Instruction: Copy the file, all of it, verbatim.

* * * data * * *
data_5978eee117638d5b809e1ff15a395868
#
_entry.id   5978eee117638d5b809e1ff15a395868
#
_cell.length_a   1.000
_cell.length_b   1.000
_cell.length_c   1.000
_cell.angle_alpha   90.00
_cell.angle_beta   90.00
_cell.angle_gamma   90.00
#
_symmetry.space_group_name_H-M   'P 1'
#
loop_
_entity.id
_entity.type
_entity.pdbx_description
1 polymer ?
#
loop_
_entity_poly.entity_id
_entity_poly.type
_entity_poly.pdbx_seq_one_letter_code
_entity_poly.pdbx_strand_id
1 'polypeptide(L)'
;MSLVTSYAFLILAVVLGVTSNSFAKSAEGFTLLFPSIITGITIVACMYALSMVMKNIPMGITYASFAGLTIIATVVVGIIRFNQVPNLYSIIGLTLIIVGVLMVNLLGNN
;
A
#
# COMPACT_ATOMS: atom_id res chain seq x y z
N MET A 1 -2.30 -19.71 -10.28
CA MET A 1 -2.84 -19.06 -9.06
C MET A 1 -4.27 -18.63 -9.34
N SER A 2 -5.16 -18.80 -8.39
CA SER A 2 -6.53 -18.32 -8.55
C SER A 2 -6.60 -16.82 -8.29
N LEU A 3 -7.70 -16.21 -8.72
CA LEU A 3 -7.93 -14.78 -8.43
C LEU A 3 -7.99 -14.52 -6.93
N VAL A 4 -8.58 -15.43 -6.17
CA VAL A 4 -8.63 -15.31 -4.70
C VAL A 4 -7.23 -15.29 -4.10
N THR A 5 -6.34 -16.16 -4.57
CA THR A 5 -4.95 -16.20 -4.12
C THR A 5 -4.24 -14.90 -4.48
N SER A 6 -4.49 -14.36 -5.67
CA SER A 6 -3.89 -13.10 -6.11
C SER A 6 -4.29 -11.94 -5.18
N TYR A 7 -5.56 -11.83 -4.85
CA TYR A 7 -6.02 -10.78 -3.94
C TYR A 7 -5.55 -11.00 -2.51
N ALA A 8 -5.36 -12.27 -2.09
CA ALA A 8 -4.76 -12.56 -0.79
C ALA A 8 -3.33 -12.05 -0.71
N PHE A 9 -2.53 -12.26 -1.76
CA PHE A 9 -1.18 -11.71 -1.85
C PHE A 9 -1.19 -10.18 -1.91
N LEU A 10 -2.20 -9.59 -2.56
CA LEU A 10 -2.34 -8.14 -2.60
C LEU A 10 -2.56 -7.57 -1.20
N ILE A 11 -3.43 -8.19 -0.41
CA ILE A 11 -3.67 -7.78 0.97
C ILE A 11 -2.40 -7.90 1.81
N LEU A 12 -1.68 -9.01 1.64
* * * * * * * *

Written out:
data_5978eee117638d5b809e1ff15a395868
#
_entry.id   5978eee117638d5b809e1ff15a395868
#
_cell.length_a   1.000
_cell.length_b   1.000
_cell.length_c   1.000
_cell.angle_alpha   90.00
_cell.angle_beta   90.00
_cell.angle_gamma   90.00
#
_symmetry.space_group_name_H-M   'P 1'
#
loop_
_entity.id
_entity.type
_entity.pdbx_description
1 polymer ?
#
loop_
_entity_poly.entity_id
_entity_poly.type
_entity_poly.pdbx_seq_one_letter_code
_entity_poly.pdbx_strand_id
1 'polypeptide(L)'
;MSLVTSYAFLILAVVLGVTSNSFAKSAEGFTLLFPSIITGITIVACMYALSMVMKNIPMGITYASFAGLTIIATVVVGIIRFNQVPNLYSIIGLTLIIVGVLMVNLLGNN
;
A
#
# COMPACT_ATOMS: atom_id res chain seq x y z
N MET A 1 -2.30 -19.71 -10.28
CA MET A 1 -2.84 -19.06 -9.06
C MET A 1 -4.27 -18.63 -9.34
N SER A 2 -5.16 -18.80 -8.39
CA SER A 2 -6.53 -18.32 -8.55
C SER A 2 -6.60 -16.82 -8.29
N LEU A 3 -7.70 -16.21 -8.72
CA LEU A 3 -7.93 -14.78 -8.43
C LEU A 3 -7.99 -14.52 -6.93
N VAL A 4 -8.58 -15.43 -6.17
CA VAL A 4 -8.63 -15.31 -4.70
C VAL A 4 -7.23 -15.29 -4.10
N THR A 5 -6.34 -16.16 -4.57
CA THR A 5 -4.95 -16.20 -4.12
C THR A 5 -4.24 -14.90 -4.48
N SER A 6 -4.49 -14.36 -5.67
CA SER A 6 -3.89 -13.10 -6.11
C SER A 6 -4.29 -11.94 -5.18
N TYR A 7 -5.56 -11.83 -4.85
CA TYR A 7 -6.02 -10.78 -3.94
C TYR A 7 -5.55 -11.00 -2.51
N ALA A 8 -5.36 -12.27 -2.09
CA ALA A 8 -4.76 -12.56 -0.79
C ALA A 8 -3.33 -12.05 -0.71
N PHE A 9 -2.53 -12.26 -1.76
CA PHE A 9 -1.18 -11.71 -1.85
C PHE A 9 -1.19 -10.18 -1.91
N LEU A 10 -2.20 -9.59 -2.56
CA LEU A 10 -2.34 -8.14 -2.60
C LEU A 10 -2.56 -7.57 -1.20
N ILE A 11 -3.43 -8.19 -0.41
CA ILE A 11 -3.67 -7.78 0.97
C ILE A 11 -2.40 -7.90 1.81
N LEU A 12 -1.68 -9.01 1.64